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TEMPLE / Leadership (LEAD) / Lea 1101 / Is there a difference between vision and mission?

Is there a difference between vision and mission?

Is there a difference between vision and mission?

Description

School: Temple University
Department: Leadership (LEAD)
Course: Leadership and Organizational Management
Professor: Jameel rush
Term: Summer 2015
Tags: HRM
Cost: 50
Name: HRM 1101 study guide exam 1
Description: Study guide for exam 1
Uploaded: 02/06/2018
4 Pages 126 Views 5 Unlocks
Reviews


HRM 1101 – Exam 1 Study Guide  


Is there a difference between vision and mission?



Chapter 5 – Planning and Strategies  

PLANNING: the cognitive, creative and behavioral process of developing a  sequence of activities intended to achieve a goal or move toward an imagined  future state

It all starts with:

∙ Values: what we stand for, what we believe  

∙ Vision: a description of what an organization wants to become – its  future identity – which can be realized through the successful  accomplishment of its mission

∙ Mission: what we do. A statement that describes what an organization  is, what it does and what it stands for

Strategic Planning: the process of examining an organization’s internal and  external environments and determining major goals that will help the company  realize its mission and move toward its vision.


What steps are involved in the process of strategic planning?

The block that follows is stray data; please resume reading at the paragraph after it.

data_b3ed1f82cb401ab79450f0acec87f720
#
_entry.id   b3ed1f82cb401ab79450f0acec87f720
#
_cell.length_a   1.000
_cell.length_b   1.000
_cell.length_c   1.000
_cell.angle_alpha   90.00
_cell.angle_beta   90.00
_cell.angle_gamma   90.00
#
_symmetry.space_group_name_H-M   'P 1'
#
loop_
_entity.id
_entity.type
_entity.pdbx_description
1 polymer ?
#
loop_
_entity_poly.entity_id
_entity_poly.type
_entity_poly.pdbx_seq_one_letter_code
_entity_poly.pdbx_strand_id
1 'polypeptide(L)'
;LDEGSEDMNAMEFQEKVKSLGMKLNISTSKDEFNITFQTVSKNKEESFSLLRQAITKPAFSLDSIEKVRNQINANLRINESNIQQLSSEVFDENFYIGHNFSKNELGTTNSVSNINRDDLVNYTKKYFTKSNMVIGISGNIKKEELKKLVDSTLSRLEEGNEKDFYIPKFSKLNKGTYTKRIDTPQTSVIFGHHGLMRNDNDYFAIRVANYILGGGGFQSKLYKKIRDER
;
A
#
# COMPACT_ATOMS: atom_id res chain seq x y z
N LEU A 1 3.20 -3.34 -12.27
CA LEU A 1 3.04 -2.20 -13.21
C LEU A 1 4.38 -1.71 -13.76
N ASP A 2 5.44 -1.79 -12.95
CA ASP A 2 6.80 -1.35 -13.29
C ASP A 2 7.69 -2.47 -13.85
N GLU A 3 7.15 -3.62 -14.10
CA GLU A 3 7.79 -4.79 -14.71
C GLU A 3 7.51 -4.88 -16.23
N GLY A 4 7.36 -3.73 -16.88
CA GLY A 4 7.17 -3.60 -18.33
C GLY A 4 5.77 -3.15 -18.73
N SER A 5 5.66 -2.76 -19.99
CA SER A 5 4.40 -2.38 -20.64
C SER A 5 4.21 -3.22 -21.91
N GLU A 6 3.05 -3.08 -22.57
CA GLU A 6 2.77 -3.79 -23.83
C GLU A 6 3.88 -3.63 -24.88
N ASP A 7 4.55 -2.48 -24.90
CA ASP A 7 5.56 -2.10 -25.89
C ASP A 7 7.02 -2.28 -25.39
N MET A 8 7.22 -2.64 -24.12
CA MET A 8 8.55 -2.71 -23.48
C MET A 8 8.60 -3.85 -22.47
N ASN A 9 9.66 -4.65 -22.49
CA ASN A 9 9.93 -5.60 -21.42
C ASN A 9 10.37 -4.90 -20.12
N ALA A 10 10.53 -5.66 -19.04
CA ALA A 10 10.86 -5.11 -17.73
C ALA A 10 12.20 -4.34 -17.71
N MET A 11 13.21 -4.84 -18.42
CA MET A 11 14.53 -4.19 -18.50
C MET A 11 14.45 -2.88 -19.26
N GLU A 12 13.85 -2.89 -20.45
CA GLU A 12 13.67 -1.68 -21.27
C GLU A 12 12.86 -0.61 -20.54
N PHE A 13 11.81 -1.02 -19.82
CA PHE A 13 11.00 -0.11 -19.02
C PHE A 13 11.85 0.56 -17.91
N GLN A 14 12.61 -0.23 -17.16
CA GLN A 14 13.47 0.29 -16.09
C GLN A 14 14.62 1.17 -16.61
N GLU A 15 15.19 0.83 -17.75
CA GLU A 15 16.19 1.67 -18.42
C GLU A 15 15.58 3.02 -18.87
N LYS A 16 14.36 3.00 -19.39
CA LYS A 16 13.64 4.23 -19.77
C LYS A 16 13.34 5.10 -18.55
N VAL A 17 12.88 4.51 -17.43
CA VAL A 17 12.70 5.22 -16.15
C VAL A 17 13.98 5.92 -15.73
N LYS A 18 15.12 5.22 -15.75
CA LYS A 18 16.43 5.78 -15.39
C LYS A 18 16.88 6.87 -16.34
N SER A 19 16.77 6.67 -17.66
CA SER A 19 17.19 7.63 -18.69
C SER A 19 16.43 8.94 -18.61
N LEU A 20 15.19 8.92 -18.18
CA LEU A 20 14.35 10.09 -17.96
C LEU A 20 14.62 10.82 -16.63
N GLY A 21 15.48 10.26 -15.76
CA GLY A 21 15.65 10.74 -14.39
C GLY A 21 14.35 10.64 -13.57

∙ Market – size, growing or shrinking

∙ Market segments – where we need to specialized

∙ Competition – identify who we are competing against  

∙ Where do we fit now and where may we want to fit? We also discuss several other topics like Who was considered the greatest writer of tragedy?

∙ What is our position?

STRATEGY: an organization’s overarching plan that articulates its direction,  approach, major areas of focus and major goals  Don't forget about the age old question of Why is global health relevant?

∙ Strategic plan is usually every 3 years

∙ Must be representative of your values

∙ A company needs around 4-6 strategies  

Operational or tactical plans: 


How is matrix used in an organization?



∙ What has to happen to achieve strategic plan

∙ 3 tactics to achieve each strategy

Business Plan: 

Annual plan that focuses on sales and profits

Chapter 9 – Organizing  

ORGANIZATION: group of people assembled to perform activities that will  allow the entity to accomplish a set of strategic and tactical goals and to realize its mission

∙ Organizational Structure: the way in which labor, communication,  etc… are coordinated to accomplish tasks and goals

∙ Organization design: process of creating an organizational structure  

Organization Structure: 

An organization can be either TALL or FLAT:

1. TALL: when it has many levels of hierarchy. Additionally, the power is  centralized, decisions are made at the top and it is slow and consistent 2. FLAT: when it has few levels of hierarchy. Decisions are made at lower  levels, it lacks consistency and it’s hard to replicate success Don't forget about the age old question of How does patient education work?

Departmentalization:  

Individuals and activities are grouped together into departments according to  function, geography, product, process and customer

∙ Function: grouping jobs based on the nature of the work being  performed